MARIETTA — For southeastern Ohio motorists 2013 represented a year of firsts, highlighted by the first-ever double roundabout interchange at U.S. 33 and Ohio 664 in Hocking County, as well as the opening of the U.S. 33 Nelsonville Bypass on Oct. 1.
“This was truly a monumental year for transportation investment in southeastern Ohio,” said Ohio Department of Transportation District 10 Deputy Director Steve Williams. “We not only opened the region’s largest construction project in the Nelsonville Bypass, but also improved safety and access for all users of transportation.”
Other construction accomplishments include the relocation and widening of Ohio 664 near Old Man’s Cave, one of Ohio’s most visited state park attractions as well as the upgrade of Monastery Rd. to become Ohio 607 in Morgan County. During the 2013 constructions season, District 10 awarded 75 projects worth more than $65 million.
Through the department’s Local-Let Program, ODOT also assisted several local governments in constructing or maintaining their infrastructure. The $3 million Richland Ave. Oxbow Bridge rehabilitation completed by the city of Athens is a great example of working with our local transportation partners to improve safety for motorists and pedestrians.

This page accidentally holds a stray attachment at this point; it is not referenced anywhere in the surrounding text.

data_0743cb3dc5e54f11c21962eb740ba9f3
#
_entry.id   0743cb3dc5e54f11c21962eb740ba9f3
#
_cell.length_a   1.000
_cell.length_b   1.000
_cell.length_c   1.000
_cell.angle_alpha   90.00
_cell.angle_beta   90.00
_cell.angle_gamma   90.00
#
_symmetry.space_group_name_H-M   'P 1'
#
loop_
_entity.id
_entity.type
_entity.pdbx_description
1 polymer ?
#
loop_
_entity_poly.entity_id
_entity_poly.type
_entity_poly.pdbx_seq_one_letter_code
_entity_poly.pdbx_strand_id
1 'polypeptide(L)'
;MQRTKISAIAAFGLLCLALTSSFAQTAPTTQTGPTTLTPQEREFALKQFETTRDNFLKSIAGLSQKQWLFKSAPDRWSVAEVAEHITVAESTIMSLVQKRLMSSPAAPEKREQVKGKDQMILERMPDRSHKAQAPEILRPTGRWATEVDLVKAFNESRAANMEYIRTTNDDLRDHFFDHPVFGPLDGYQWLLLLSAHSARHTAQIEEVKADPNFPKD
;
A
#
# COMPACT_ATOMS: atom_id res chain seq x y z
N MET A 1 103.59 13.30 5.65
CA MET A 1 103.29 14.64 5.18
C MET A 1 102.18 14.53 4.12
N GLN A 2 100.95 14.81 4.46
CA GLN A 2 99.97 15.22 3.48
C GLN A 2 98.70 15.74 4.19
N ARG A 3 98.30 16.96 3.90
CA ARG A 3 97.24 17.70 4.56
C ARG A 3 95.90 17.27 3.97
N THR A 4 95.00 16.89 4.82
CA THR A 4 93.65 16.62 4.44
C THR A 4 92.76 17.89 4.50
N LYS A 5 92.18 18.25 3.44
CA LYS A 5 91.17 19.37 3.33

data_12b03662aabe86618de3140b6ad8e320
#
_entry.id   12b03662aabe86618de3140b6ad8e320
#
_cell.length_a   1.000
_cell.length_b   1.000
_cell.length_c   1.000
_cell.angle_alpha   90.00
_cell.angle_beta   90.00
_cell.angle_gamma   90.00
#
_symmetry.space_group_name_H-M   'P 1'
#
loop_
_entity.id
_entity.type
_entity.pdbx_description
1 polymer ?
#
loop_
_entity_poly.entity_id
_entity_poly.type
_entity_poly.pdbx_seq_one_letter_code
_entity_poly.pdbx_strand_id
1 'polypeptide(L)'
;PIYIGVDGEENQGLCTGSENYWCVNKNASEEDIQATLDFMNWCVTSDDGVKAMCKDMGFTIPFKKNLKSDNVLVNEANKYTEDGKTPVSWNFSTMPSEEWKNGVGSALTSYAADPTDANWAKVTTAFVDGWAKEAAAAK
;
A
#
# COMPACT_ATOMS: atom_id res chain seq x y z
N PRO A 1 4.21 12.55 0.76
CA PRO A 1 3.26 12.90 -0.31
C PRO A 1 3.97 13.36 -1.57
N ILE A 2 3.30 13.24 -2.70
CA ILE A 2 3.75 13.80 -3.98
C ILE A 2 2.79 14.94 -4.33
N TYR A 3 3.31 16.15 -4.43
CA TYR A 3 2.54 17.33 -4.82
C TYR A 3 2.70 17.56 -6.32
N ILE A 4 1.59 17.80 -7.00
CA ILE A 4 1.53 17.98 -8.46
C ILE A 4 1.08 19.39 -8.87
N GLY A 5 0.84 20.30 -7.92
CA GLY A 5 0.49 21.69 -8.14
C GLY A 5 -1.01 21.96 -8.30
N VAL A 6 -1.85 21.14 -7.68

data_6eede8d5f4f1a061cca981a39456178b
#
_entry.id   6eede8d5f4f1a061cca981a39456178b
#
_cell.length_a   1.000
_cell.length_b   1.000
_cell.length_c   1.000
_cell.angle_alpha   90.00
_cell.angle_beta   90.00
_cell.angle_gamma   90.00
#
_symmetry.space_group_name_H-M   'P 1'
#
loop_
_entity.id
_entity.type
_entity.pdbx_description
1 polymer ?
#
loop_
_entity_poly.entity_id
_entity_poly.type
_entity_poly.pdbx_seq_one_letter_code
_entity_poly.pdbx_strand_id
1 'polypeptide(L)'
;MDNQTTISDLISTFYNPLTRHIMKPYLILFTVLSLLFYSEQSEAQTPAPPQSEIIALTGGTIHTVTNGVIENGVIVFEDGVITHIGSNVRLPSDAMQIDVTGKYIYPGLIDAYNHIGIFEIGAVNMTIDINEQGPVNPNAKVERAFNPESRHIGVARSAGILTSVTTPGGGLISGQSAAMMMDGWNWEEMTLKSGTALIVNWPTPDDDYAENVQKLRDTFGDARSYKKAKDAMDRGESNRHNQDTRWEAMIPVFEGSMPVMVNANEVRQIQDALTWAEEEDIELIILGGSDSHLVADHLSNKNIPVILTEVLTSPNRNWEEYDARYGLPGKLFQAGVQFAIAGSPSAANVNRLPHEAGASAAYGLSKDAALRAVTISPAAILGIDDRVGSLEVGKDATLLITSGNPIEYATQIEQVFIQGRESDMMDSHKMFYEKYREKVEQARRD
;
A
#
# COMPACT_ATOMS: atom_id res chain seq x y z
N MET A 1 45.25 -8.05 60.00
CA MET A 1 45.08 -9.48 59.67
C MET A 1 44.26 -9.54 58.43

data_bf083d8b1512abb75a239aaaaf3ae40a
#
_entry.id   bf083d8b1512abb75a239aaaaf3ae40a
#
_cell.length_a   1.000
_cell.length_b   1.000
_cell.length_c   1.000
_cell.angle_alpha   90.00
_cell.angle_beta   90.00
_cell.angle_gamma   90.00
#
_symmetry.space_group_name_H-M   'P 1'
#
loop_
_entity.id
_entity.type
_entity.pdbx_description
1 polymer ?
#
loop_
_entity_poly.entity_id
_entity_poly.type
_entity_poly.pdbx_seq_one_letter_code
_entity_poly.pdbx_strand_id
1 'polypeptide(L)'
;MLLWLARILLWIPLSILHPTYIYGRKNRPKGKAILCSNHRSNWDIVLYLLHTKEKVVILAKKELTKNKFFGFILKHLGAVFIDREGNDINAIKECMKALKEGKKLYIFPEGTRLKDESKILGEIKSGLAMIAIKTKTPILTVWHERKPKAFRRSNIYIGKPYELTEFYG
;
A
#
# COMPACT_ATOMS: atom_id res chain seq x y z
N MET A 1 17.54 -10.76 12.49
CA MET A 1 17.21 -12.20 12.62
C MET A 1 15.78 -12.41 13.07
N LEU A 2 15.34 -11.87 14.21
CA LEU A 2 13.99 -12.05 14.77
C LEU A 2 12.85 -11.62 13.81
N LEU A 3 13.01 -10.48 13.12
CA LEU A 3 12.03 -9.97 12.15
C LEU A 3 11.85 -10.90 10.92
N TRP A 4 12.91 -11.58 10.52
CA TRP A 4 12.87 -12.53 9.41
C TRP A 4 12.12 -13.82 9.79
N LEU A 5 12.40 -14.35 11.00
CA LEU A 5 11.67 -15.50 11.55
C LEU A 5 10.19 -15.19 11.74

In addition, the Gallia County Engineer’s Office paved more than 30 miles of county roads with funding through the Local-Let Program. Also within the District 10 Office of Planning, the Office of Environmental Services cleared more than 70 documents allowing ODOT to develop projects much faster.
As part of its safety program, District 10 updated 19 traffic signal controllers at various intersections across the region. As well, the department upgraded signs at 23 intersections, installed more than 200 guardrail end terminals and modernized three wet pavement crash locations along major state routes. These upgrades translate to safer and more efficient travel along the region’s highways and bridges.
ODOT District 10 county maintenance crews also implemented several ‘firsts’ this year. For instance, the district restructured and created a regional paving operation with a dedicated paving crew rather than sharing the equipment between the counties. This restructuring, coupled with renting the appropriate compaction equipment, has enhanced the amount and quality of pavement repairs throughout the district. As well, the district had its first experience with a new tree trimmer and brush shredder in Noble and Washington counties.
The recently updated ‘Move Over Law’ requires motorists to slow down and shift over to an adjacent lane when approaching construction and maintenance crews. Under the previous law, motorists were required to do so only when approaching police and other emergency vehicles, including tow trucks.
When compared to 2012, District 10 has saved more than $1.4 million in 2013 through attrition and operational efficiencies which has then been reinvested back into southeastern Ohio transportation infrastructure.